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City Sees COVID-19 Spike After St. Patrick’s Day, Officials Urge Caution For Easter Gatherings

Brandon Scott March 2021 news conference
Courtesy of the Office of the Mayor
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Mayor Brandon Scott speaks during a March news conference.

As Baltimore experiences a post-St. Patrick’s Day surge in COVID-19 rates among young people, city officials are urging residents to protect loved ones from the coronavirus by abiding to CDC gathering guidelines during Easter weekend.

“There is no longer an excuse for ignorance,” Health Commissioner Dr. Letitia Dzirasa said during a Thursday afternoon news conference. “At this point, Baltimore residents are aware of the simple rules that will save lives because public health professionals have been saying them for over a year.”

Baltimore has seen a 143% increase in new COVID-19 cases and a 106% increase in 7-day average positivity rates from four weeks ago. Hospital utilization rates have remained consistent; intensive care units are at 87% capacity while acute care units have increased slightly to 88% capacity.

Dzirasa said the new surge is “different” than ones seen before: Younger city residents, specifically those who are 20 - 29 and 40 - 49, are now leading new COVID-19 cases, while new cases in those 70 and up are the lowest among all age groups. The declining rate among seniors is significant: For more than a year, they consistently experienced the highest rate of city COVID-19 cases.

“What this indicates is that the vaccines work,” Dzirasa said.

As of this week, 25% of all Baltimoreans and 48% of city residents 60 and older have received at least one dose of a COVID-19 vaccine, while 14% of all Baltimoreans and 27% of city residents 60 and older are fully vaccinated.

“The new wave of COVID-19 is striking at a time where we are seeing more and more vaccines being distributed in Baltimore City, which has changed the profile of the average COVID-19 hospitalization,” Dzirasa said.

It is vital that Baltimoreans get vaccinated as soon as they are able, the health commissioner said. Gov. Hogan recently announced that all Marylanders will be eligible to receive the vaccine by April 27. The state Department of Health rolled out PrepMod, a vaccine registration portal, in February.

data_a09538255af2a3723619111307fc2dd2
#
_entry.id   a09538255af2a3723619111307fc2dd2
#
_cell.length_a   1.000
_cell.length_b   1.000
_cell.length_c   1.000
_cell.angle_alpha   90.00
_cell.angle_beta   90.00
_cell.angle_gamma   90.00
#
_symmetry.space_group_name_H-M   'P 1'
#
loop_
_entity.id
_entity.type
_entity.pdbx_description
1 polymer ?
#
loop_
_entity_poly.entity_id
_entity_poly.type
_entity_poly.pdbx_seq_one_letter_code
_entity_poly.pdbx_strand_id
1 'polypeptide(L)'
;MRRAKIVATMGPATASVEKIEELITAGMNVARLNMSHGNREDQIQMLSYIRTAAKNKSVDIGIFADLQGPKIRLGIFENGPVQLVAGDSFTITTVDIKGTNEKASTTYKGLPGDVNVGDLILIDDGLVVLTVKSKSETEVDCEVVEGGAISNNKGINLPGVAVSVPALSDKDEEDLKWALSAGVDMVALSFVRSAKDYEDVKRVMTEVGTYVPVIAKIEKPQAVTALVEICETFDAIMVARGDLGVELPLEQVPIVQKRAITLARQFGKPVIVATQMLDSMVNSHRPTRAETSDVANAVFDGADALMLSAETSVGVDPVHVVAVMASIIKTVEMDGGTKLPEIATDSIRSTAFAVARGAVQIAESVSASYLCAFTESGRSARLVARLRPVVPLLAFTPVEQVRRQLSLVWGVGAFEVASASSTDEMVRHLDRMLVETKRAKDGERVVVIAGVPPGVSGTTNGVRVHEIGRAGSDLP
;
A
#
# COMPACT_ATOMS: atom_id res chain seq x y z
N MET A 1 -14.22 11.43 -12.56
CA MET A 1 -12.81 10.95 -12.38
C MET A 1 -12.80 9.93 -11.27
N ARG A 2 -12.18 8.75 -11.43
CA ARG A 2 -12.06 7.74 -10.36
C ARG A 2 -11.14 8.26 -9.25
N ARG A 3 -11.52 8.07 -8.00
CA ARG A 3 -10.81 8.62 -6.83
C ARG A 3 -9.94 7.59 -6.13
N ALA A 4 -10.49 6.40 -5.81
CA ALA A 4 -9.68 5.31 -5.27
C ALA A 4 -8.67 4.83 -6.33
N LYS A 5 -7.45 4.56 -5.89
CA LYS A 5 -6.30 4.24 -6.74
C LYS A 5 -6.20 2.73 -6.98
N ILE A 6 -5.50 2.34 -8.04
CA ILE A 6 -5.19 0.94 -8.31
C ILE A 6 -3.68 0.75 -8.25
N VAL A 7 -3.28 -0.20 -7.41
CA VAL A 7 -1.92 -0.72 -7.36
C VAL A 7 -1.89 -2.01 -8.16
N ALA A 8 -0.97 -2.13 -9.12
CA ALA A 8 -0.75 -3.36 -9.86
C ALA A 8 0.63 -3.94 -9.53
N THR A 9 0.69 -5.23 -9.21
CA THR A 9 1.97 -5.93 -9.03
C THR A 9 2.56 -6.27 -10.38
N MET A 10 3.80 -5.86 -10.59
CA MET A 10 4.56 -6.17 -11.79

Mayor Brandon Scott announced Thursday the city’s own vaccination registration portal for Baltimoreans age 16 and up. Residents may register for a vaccine appointment on the site; once one becomes available, the city will call or email residents with appointment details

“It's really about building something that's right for our citizens versus getting something out quick,” the Democrat said.

He encouraged residents to exercise caution throughout Easter weekend — particularly younger residents.

“You can get sick too, especially with the new variants that are making younger people sicker than the original variants,” he said. “COVID is real and COVID is still killing people across Baltimore. Don't become a meme of these folks who are out at these parties with no mask or having events and ending up on someone's Instagram feed because you were irresponsible.”

Dzirasa pointed to recent CDC guidance: Only fully vaccinated individuals should gather indoors with other fully vaccinated people without wearing a mask. Unless you have been fully vaccinated, she said, you should not be celebrating holidays in person with those outside of your immediate household.

“We are vaccinating, and every vaccination is a victory in the fight against COVID. But every party, every visit to an unvaccinated friend or family member, every time you leave the house without wearing a mask, you are pushing us one step back,” Dzirasa said.